Community College (or Junior College) is a place where students get a two year degree in their chosen area of study, and at a cheaper price than four year Universities. I knew that much when I first started volunteering in the Career Center for my local High School. I confess, I did not know a lot more than that. Now, after working with our kids for seven years, I am quite a fan of community colleges.
My first surprise was how different their admissions process is. No foreign language classes are required by Oregon Community Colleges. They have no GPA requirements either…rather, the students take a placement test to determine which classes they are academically ready to be in. This means a student with a not-so-great GPA can still head out the door after graduating high school and go to college. Sometimes, a student has a low GPA because they were bored. Sometimes they had too much teen drama. Sometimes they just didn’t have a clue that GPA was going to mean so much, and they never bothered to turn in their home work for those first two-three years of high school. Sometimes the house burned down and the dog died and the cow ran away. Lots of reasons that in no way mean a student shouldn’t go on for more education to get a good job.
The placement test is important, because it is sad for a student to give it a half-hearted attempt and end up in classes way beneath their actual academic level…so we try hard to impress on them that it is an important test. It does not affect their grades, so sometimes it is a bit of a hard sell. Do your best!! A class that is boring is no fun, be it high school or college.
Another big surprise for me was how many classes my local community college offers which I would consider “Trade School”. The trades are very important…those are the folks who keep our world up and running. They make good money (sometimes VERY GOOD) and tend to be cheaper at the local community college than going away to a more traditional trade school setting. You can be trained as a diesel mechanic at a school specific to that trade, or you can get that training at a community college AND take some business classes to be able to help run a business some day.
I will talk more about trade schools (or as the FAFSA folks refer to them, “Career Schools”) in another post, but suffice it to say, these are GREAT programs. They lead to jobs with LOTS of openings, and yet only require a 2 year education post high-school. I am a huge fan. If you have not heard lately from the “Dirty Jobs” guy, Mike Rowe, this has been his battle cry in recent years. The trades are desperate for you, and if you were a kid who liked Lego’s, they may be a perfect fit.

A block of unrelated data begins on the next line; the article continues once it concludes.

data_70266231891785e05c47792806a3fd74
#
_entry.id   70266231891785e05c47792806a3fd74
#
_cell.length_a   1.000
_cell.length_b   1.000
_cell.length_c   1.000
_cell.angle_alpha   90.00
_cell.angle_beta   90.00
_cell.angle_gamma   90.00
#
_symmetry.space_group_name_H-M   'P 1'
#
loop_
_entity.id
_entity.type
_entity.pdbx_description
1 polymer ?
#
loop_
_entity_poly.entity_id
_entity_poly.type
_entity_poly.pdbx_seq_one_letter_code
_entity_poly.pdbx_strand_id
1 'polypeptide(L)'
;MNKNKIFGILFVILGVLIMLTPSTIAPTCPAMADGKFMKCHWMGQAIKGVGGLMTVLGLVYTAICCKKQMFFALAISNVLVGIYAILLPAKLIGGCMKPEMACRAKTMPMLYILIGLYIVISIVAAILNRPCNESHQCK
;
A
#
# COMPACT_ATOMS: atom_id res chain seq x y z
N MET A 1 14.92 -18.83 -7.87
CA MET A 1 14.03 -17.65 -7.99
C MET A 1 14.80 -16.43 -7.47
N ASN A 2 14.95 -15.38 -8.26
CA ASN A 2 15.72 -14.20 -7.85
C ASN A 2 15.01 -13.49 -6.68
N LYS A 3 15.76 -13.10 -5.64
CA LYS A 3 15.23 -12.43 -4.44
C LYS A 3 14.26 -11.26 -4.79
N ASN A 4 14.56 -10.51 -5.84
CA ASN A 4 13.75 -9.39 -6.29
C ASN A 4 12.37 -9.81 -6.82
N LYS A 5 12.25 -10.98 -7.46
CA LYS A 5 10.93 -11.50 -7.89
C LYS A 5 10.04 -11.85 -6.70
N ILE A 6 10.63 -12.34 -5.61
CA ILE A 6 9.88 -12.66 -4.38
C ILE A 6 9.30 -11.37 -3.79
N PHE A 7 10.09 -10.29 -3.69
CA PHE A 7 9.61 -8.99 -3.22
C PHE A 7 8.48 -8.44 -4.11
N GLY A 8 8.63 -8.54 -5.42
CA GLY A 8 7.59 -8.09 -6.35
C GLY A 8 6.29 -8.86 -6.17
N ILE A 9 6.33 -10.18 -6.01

Community colleges offer apprenticeship programs. They offer career counseling. They have tutoring programs and classes to help students who are having trouble with a subject, like math or writing. They also have LOTS of scholarships, and students should apply for those each year they attend.
Another surprise about two year college: you don’t even necessarily need to attend two whole years to get yourself job-ready. Some certification programs literally only take a few weeks. Some are only a few months. Many are designed so that you can get a certificate and jump into a job, but then go back for additional training and get a pay raise to show for your trouble once you finish it. Auto mechanic certifications work in this way. For kids who are just not sure they want to commit to two years of additional time in the books, this is a great option.
Our local community colleges have many surprising features. Some have dorms. They have many different sports and extra-curricular options. Some have study-abroad programs, culinary schools, and aviation schools. Many of our local community colleges in Oregon are partnered with near-by state schools, Universities, and allow dual enrollment. This makes it possible to have a serious savings on the cost of core classes the first two years of college. In Oregon, we also have a Transfer Degree from the community colleges which allow our students to transfer straight into any of our seven state Universities without fear of credits not being accepted. So awesome!
Some students just KNOW that they are going to head straight for four-year University…and then life happens. Life throws them a curve and they end up changing their plans to stay home and go to community college for a year or two. Maybe Dad breaks his leg and needs a designated driver, or grandma catches the flu and you just don’t want to leave her. Or you just want one more year of Mom’s cooking. Because of how often we have seen this happen, we always ask kids to go ahead and take the placement test, and list a community college on their FAFSA. That way, if plans do suddenly change, the door to community college is still wide open and waiting.
For many students, starting at the community college and then transferring to a four year university is a way to make a large impact on what their education will cost. It also gives them time to explore various majors at far less cost per class if they are not certain what they want to major in. If a person gets laid off, or desperately wants to explore a new career, this is the place I suggest they start: go tour your local community college. They each offer different programs, different scholarships and are excellent at working with students whether straight out of high school or coming out of retirement to start a new adventure at the age of 70.
This is just my opinion, as a Mom who has been hanging out with the High School kids, explaining the basics and helping them meet scholarship deadlines. While my experience is based in Oregon, I am sure there are amazing community colleges all around the country. Check them out! If you want more Career Center Mom, follow me on WordPress, or find me on Facebook.
Photo credit: Juliette Leufke from Unsplash